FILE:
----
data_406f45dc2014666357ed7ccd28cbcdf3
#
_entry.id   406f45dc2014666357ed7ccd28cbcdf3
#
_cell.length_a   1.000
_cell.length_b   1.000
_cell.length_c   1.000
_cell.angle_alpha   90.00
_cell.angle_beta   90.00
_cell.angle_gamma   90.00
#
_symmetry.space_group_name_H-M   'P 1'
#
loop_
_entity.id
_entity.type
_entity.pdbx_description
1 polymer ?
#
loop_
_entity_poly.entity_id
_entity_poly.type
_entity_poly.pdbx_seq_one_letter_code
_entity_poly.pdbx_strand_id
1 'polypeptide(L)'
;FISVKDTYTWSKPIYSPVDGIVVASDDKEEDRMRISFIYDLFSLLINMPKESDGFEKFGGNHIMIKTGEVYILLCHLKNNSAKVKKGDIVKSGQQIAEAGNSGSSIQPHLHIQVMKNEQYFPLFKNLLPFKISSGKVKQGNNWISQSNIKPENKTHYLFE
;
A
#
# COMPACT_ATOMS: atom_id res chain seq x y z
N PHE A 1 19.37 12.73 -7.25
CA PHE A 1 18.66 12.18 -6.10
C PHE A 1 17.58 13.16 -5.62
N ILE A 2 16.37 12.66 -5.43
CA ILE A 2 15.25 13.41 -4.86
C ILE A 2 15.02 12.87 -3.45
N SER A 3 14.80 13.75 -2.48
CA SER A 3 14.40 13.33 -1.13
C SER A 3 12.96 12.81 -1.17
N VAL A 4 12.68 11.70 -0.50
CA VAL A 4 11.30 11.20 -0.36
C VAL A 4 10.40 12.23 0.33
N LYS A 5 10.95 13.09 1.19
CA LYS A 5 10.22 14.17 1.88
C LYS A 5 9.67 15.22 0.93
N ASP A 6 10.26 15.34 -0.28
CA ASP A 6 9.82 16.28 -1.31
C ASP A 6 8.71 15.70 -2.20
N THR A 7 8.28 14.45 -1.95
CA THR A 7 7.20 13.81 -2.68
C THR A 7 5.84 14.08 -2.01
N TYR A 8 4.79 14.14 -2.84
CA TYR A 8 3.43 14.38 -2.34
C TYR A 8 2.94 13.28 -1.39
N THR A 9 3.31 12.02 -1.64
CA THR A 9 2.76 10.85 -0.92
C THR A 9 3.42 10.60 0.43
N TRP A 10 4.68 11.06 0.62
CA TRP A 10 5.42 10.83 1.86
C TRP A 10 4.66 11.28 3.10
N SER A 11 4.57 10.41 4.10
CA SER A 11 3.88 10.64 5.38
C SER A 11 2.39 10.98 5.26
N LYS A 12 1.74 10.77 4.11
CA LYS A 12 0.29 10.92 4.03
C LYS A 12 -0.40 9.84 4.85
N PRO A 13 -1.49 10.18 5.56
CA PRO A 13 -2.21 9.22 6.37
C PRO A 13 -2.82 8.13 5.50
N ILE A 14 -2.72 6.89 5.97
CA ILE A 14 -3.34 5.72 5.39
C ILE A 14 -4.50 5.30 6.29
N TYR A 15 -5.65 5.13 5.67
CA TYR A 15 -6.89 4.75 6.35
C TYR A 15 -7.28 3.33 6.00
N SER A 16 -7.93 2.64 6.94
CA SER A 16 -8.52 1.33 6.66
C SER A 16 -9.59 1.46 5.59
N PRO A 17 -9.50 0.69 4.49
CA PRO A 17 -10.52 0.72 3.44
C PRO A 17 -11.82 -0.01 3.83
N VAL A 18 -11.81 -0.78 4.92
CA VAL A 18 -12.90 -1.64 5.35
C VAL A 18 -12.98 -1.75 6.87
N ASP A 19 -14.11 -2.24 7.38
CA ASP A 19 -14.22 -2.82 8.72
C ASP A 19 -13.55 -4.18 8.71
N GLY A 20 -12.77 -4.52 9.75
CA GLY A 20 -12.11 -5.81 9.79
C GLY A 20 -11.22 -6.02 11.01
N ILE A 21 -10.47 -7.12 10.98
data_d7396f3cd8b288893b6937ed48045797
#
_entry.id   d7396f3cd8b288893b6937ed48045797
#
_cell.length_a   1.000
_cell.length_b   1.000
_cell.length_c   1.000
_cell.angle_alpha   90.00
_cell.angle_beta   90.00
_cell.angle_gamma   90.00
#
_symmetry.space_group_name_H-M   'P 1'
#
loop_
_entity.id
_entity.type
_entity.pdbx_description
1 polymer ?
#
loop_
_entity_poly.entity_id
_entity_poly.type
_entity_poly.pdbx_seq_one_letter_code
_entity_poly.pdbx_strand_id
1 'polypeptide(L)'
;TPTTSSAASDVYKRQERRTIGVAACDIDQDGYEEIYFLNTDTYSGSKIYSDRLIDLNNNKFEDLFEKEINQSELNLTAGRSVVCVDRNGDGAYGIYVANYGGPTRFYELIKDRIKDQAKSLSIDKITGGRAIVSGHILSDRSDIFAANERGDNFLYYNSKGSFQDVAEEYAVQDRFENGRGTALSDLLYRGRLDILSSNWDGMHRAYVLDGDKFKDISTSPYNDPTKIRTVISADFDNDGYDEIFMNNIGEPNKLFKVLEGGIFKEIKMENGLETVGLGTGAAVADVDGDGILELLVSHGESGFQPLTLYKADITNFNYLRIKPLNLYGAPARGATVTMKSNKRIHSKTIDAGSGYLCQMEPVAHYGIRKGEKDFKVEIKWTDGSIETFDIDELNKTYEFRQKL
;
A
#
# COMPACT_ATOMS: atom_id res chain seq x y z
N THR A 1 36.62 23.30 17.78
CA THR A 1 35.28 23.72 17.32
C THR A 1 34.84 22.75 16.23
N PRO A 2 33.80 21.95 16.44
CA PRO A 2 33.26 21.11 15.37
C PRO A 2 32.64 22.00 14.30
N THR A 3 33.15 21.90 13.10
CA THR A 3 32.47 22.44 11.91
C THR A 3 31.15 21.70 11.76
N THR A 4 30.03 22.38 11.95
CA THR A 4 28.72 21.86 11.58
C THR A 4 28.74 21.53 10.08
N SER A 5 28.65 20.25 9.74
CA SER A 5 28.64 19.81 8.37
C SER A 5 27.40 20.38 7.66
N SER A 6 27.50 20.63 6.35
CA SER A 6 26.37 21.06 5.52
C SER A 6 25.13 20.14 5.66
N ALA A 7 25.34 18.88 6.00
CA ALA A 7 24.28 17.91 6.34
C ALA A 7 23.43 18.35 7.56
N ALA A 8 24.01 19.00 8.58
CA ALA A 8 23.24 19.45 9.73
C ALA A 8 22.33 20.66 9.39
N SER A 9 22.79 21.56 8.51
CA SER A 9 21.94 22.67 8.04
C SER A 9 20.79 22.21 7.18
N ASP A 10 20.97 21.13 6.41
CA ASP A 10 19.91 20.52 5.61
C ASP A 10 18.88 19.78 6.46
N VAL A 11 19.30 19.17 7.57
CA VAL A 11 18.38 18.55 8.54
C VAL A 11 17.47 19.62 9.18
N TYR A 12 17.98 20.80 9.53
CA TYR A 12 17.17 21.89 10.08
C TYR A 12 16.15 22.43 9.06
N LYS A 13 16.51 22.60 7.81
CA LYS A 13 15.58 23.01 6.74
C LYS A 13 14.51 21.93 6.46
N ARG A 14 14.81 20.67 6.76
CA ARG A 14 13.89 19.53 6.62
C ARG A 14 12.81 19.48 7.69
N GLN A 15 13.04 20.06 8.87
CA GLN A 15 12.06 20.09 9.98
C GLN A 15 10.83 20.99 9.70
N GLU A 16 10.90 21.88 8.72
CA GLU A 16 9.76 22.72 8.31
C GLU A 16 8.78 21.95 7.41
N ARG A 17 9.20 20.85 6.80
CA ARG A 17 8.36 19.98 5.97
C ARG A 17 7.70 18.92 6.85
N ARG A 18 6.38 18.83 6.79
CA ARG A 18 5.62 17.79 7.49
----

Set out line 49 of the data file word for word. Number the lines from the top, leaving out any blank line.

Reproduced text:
N THR A 7 8.28 14.45 -1.95